Language Selection

English French German Italian Portuguese Spanish

K12Linux founders hand off project to the Fedora community

Filed under
Linux

Two Oregon educators who founded the K12Linux project seven years ago are glad that they have been able to hand that project over to Fedora, the home they always meant for K12Linux to have.

Paul Nelson and Eric Harrison met online when Nelson, a classroom teacher and technology director at a small school in Portland's Riverdale School District, went looking for Linux help. "We were doing everything on the back end with Linux, but I was spending a lot of time keeping the Windows desktops running. I thought how nice it would be to use Linux on the front end too. I posted a notice on the local user group mailing list." Harrison, then a Multnomah County IT Services support tech, befriended Nelson, and the two had an idea: make a specialized Linux Terminal Server Project (LTSP) distribution that would allow schools to use thin clients running Linux on old, inexpensive hardware.

Nelson and Harrison started K12LTSP, as it was known then, so they could show other schools how to use Linux in the classroom. Harrison met Jim McQuillan, the founder of the LTSP project, and told him about the school project. McQuillan recommended building on LTSP, so Harrison and Nelson started working on a proof of concept they could present to Red Hat.

More Here




More in Tux Machines

Leftovers: Screenshots and Screencasts

Android Leftovers

GCC 4.9.2 vs. GCC 5 Benchmarks On An Intel Xeon Haswell

For those craving some more GCC 5 compiler benchmark numbers following last week's release of GCC 5.1, here's some new comparison numbers between GCC 4.9.2 stable and the near-final release candidate of GCC 5.1. Pardon for this light article due to still finishing up work on migrating to the new Phoronix web server while separately working to take care of thermal issues coming about in the new Linux benchmarking server room. Read more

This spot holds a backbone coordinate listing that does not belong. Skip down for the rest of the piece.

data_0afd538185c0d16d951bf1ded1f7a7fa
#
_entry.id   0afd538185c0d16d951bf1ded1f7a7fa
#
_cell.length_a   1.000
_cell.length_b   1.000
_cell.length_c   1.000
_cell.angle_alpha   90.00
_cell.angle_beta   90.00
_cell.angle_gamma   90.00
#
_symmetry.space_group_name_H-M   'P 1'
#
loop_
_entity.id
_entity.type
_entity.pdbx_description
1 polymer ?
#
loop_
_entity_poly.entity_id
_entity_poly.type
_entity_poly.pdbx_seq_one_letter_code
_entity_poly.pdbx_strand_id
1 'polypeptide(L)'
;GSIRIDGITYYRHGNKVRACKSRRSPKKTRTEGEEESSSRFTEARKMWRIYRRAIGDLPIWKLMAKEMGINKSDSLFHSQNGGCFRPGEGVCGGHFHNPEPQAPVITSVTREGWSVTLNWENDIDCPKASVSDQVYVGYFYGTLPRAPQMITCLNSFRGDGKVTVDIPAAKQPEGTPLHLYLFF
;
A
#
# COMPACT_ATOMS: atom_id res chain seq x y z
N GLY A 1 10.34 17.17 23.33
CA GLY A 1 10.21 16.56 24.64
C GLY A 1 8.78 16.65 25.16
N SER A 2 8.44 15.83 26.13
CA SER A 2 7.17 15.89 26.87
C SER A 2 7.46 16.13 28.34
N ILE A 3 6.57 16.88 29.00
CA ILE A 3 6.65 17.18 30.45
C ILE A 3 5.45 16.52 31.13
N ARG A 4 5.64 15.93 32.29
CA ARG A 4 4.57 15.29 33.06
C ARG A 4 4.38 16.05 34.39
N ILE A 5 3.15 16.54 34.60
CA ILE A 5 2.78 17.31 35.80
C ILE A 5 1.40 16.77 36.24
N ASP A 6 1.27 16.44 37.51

First impressions of Ubuntu 15.04

Canonical's Ubuntu operating system is probably the most widely used Linux distribution in the world. Ubuntu is made available in several editions, including desktop builds, server builds and there is a branch of Ubuntu for mobile phones. Ubuntu provides installation images for the x86, ARM and Power PC architectures, allowing the distribution to run on a wide variety of hardware. The most recent release of Ubuntu, version 15.04, includes a fairly short list of changes compared to last year's Ubuntu 14.10, however some of the changes are significant. Some small changes include an upgrade of the kernel to Linux 3.19 and placing application menus inside the application window by default. A potentially larger change is the switch from Canonical's Upstart init software to systemd. Read more